BUSHWICK — A North Brooklyn developer is looking to combat the artists-vs.-gentrification fight by letting his cash do the talking.
Developer Slate Property Group has teamed up with local Kweighbaye Kotee, founder of the Bushwick Film Festival, to create the Slate Property Arts and Culture Endowment, a new organization that will dole out $80,000 in grants to artists and community members this year.
Kotee pitched the concept to Slate after considering practical projects to help mitigate gentrification issues in North Brooklyn neighborhoods, she said.
Slate, which had been thinking about ways to improve developer-community relations, started brainstorming with Kotee to create the fund, said company principal David Schwartz.
The real estate industry is often attracted to neighborhoods that artists help create, historically causing tension between developers and artists, Schwartz said.
But the relationship shouldn't have to be that way, he said, and the fund is their way of trying to help.
"We don't want to push artists out of communities," Schwartz said. "If we're going to a community we like because of artists, [pushing them out is] silly. We're ruining the very reason we went there. ...Thinking outside the box is important right now."
The fund will support both cultural events and art projects from people and organizations located within the neighborhoods where Slate Property Group develops, including Williamsburg, Greenpoint, Bushwick, Crown Heights and Fort Greene, Kotee said.
It will begin accepting applications for proposals next month, Kotee said.
Projects must be able to be completed within six months of acceptance, with the hope that finished works will entice other developers to contribute to the fund, she said. More details on the guidelines will be revealed in the coming weeks.
Submissions will not be limited to visual-art projects and can include film, video, performance art and even cultural events, Kotee said. If a church wanted to host a block party celebrating heritage, that would be considered.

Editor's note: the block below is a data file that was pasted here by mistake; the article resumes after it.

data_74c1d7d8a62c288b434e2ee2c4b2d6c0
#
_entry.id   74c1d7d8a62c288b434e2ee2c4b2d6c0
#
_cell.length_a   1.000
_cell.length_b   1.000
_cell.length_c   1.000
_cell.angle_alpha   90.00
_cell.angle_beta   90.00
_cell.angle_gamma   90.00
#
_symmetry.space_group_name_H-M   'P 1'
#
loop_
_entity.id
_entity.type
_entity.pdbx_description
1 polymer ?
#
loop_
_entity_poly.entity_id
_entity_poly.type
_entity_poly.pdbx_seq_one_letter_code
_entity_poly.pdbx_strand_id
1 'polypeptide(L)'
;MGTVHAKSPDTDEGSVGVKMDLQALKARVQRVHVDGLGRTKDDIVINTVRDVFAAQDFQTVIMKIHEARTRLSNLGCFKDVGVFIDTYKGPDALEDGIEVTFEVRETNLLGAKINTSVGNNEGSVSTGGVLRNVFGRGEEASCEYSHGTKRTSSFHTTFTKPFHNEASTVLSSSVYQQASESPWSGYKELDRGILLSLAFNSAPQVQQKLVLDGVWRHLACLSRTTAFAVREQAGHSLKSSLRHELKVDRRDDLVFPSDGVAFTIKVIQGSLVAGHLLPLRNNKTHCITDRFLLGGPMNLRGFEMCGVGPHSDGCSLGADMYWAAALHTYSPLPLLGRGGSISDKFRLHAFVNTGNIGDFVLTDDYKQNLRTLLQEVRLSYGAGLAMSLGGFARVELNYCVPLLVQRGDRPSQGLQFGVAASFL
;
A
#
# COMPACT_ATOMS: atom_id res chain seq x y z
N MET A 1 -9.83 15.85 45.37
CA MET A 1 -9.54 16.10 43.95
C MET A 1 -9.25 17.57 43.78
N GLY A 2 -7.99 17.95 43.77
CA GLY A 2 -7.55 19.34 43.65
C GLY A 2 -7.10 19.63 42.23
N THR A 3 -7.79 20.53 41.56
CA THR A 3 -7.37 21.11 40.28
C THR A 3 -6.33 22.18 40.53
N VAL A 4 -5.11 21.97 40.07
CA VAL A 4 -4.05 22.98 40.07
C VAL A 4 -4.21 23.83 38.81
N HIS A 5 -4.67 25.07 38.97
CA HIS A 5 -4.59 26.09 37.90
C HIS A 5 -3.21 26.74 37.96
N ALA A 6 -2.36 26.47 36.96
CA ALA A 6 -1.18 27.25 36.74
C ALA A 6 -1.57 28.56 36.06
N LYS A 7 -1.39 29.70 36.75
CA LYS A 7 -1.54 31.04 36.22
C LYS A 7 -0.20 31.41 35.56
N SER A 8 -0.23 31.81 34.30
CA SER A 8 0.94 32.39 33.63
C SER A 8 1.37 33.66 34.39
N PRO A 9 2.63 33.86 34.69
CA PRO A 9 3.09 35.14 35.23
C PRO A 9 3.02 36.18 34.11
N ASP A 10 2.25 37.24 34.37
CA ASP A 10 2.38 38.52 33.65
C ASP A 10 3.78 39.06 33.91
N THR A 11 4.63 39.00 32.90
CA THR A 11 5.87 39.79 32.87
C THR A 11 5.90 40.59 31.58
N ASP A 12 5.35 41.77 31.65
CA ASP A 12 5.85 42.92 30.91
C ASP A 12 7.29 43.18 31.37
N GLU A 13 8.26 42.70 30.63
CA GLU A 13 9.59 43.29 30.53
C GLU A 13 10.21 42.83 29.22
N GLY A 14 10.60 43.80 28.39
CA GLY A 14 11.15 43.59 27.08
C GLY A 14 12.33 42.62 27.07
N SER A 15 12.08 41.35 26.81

Kotee said that during her outreach, some community members appeared wary of the project. They had suspicions the fund is a public-relations ploy for the developer and questions about why the money couldn't go toward affordable housing came up.
She always responds that this is a realistic project that can start conversations.
"I always comment, 'I can't force anyone to decide how to spend their money,'" she said. "All I can do is come up with creative ideas that they will hopefully accept. That's what I did."
Schwartz acknowledged that not all developers would be up for a community project like this. He said many would be interested, but they just don't know how to begin the process, he said.
The hope is that the fund will provide an opportunity for real estate industry professionals in gentrifying neighborhoods to give back, he said.
"Look, we're investing in this neighborhood," Schwartz said. "Let's invest in artists, let's invest in the people currently living here. Let's invest in ways to make it more harmonious than it's been."